Falling In Reverse's 'Just Like You' Sees Band Coming Of Age
Some albums would be easy to make a negative judgement about from the offset due to happenings in the past. The Falling in Reverse story, which so far features lineup changes, kicking bands off tour, prison sentences, mic stands and rap verses about Pampers has summoned up a bad enough reputation to keep some away from his music forever. But does this mean they’ll miss out with latest release 'Just Like You'?
Listeners will be quick to find out that the bravado-fuelled rap rock of 2013's 'Fashionably Late' is gone on this album. In fact as Ronnie is heard singing "I missed a call from a good friend the other day... Found out a couple of days later, he passed away"on "Chemical Prisoner", it becomes clear that his lyric content is at it's darkest and most personal. This sincerity is what makes this release such a refreshing listen. You can actually believe most of the lines being sung on this album, whether they be self-deprecating, morose, or even cheesy. It doesn't hurt that the rest of the band's performance is at it's tightest, especially Jacky Vincent's performance, who tears his way through frenetic guitar solos through most of the album, which show a lot of notes taken from the book of Synyster Gates. Seeing his talents put to better use also makes Just Like You a more satisfying experience, since the limelight isn't just on their enigmatic frontman. In spite of all these changes, it doesn’t mean FIR have had a full epiphany. "Sex Drug" resembles the old band as much as the title would suggest, and shatters the tension the first two songs had effectively built up. Hearing the pop production from 'Fashionably Late' return on certain songs also deters from the aura that would fit the record better. In spite of this, these tracks are all catchy enough to forgive them. So, what does 'Just Like You' add to the story? In many ways it feels like Radke has come to grips with his troubled past and is seeking redemption. It's far from perfect but listening to it does feel like witnessing a positive change, egos being dropped and more emphasis being placed on the entire band and their efforts in songwriting. It would be easy to judge this band based on their past, but when they’ve moved on with this album, shouldn’t we all do the same?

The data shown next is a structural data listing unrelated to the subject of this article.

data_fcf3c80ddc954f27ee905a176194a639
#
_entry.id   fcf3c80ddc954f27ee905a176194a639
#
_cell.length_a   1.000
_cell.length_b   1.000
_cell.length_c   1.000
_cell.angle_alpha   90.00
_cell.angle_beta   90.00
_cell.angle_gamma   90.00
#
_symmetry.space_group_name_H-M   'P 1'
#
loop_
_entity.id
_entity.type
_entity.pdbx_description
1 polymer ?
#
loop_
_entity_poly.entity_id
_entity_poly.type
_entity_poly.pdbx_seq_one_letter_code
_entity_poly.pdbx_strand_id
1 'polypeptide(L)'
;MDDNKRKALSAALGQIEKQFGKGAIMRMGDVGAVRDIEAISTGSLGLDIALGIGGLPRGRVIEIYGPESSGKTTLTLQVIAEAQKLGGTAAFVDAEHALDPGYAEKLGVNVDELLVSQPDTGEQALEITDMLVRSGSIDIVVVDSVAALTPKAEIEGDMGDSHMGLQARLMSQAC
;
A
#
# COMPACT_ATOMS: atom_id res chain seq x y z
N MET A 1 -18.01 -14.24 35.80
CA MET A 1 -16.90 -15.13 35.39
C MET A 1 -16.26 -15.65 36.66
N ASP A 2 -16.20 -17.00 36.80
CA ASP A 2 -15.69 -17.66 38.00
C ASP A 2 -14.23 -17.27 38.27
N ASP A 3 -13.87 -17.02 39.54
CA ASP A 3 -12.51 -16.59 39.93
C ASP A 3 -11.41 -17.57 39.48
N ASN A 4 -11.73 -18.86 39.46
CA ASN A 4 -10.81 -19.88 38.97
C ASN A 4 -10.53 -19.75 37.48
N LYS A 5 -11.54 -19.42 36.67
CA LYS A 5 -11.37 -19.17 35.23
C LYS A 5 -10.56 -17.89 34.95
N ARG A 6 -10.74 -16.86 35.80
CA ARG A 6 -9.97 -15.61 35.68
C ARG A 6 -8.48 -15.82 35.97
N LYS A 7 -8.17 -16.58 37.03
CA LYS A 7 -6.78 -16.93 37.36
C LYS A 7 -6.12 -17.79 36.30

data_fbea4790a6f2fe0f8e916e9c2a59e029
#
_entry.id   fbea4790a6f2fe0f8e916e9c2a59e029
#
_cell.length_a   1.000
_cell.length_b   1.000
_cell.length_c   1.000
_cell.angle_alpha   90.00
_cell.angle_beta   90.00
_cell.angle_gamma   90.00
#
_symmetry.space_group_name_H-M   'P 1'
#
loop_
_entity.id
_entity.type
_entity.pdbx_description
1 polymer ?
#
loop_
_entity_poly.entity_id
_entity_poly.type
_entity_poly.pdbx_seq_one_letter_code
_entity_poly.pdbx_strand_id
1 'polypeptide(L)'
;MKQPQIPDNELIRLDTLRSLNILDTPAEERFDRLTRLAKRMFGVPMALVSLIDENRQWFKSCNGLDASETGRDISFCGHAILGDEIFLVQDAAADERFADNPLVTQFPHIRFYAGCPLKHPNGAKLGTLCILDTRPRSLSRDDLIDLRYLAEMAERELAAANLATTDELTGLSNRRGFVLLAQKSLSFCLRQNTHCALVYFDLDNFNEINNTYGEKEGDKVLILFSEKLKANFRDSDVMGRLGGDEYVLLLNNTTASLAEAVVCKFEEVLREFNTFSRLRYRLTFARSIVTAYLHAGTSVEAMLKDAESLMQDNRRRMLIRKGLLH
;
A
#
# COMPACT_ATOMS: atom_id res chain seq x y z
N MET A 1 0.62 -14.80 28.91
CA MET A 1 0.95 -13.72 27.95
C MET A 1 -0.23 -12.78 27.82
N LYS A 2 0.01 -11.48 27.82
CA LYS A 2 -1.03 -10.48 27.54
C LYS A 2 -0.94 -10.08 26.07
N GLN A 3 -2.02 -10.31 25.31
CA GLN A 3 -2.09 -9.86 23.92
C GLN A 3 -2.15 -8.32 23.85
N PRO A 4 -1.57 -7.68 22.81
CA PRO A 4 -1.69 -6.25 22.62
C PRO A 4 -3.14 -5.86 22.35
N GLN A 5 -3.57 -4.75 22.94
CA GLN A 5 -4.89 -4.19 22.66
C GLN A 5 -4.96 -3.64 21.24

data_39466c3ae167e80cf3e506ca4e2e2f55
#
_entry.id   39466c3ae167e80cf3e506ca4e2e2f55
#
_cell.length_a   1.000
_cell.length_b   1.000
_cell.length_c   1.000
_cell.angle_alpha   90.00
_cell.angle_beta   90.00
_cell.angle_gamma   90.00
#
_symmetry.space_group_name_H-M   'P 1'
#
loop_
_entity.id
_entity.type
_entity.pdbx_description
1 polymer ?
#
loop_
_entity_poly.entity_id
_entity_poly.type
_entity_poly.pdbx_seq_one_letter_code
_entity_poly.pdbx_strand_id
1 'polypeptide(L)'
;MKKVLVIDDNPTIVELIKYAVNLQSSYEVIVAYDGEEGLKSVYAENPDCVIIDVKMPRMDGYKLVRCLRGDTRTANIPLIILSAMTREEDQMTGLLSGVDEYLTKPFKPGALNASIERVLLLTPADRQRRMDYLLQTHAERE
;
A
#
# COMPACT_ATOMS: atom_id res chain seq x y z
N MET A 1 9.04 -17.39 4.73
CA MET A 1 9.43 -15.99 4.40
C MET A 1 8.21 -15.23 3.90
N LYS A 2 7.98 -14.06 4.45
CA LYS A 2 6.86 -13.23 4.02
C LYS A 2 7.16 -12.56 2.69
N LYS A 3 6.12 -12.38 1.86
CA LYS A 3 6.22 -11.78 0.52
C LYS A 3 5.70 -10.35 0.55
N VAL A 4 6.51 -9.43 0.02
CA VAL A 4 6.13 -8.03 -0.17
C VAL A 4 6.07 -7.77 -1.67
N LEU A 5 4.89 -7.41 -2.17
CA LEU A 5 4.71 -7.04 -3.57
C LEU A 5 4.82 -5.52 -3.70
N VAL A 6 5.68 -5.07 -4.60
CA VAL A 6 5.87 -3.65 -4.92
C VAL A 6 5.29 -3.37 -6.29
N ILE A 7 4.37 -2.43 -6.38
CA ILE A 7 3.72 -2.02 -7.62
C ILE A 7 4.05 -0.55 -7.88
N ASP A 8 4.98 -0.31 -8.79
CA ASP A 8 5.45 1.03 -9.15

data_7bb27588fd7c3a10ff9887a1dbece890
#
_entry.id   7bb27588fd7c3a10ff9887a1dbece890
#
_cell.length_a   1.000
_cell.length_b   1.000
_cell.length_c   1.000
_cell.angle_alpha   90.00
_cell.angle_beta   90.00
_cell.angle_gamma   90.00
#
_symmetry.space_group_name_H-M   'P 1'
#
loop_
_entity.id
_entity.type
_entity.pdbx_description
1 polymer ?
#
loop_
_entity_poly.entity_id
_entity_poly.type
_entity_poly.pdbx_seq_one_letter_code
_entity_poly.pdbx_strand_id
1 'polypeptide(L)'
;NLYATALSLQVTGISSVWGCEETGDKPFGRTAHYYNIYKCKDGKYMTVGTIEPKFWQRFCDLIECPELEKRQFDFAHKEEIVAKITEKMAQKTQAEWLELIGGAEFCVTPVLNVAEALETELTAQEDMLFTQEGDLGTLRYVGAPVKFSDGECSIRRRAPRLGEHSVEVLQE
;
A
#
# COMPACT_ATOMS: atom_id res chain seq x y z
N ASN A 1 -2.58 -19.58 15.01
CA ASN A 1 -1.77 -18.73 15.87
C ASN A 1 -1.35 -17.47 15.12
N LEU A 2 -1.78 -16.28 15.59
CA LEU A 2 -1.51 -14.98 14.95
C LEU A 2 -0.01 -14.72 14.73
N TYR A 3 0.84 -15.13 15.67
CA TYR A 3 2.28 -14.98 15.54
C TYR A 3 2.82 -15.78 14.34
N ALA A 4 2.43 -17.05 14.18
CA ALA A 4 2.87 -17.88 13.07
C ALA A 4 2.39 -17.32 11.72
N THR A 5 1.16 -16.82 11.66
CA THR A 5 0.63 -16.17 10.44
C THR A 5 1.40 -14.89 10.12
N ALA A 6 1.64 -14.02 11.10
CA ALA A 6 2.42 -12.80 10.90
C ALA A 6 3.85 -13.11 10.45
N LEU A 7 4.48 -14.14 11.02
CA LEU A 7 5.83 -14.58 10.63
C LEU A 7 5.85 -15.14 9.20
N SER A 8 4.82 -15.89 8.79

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click here. Words by Andy Davidson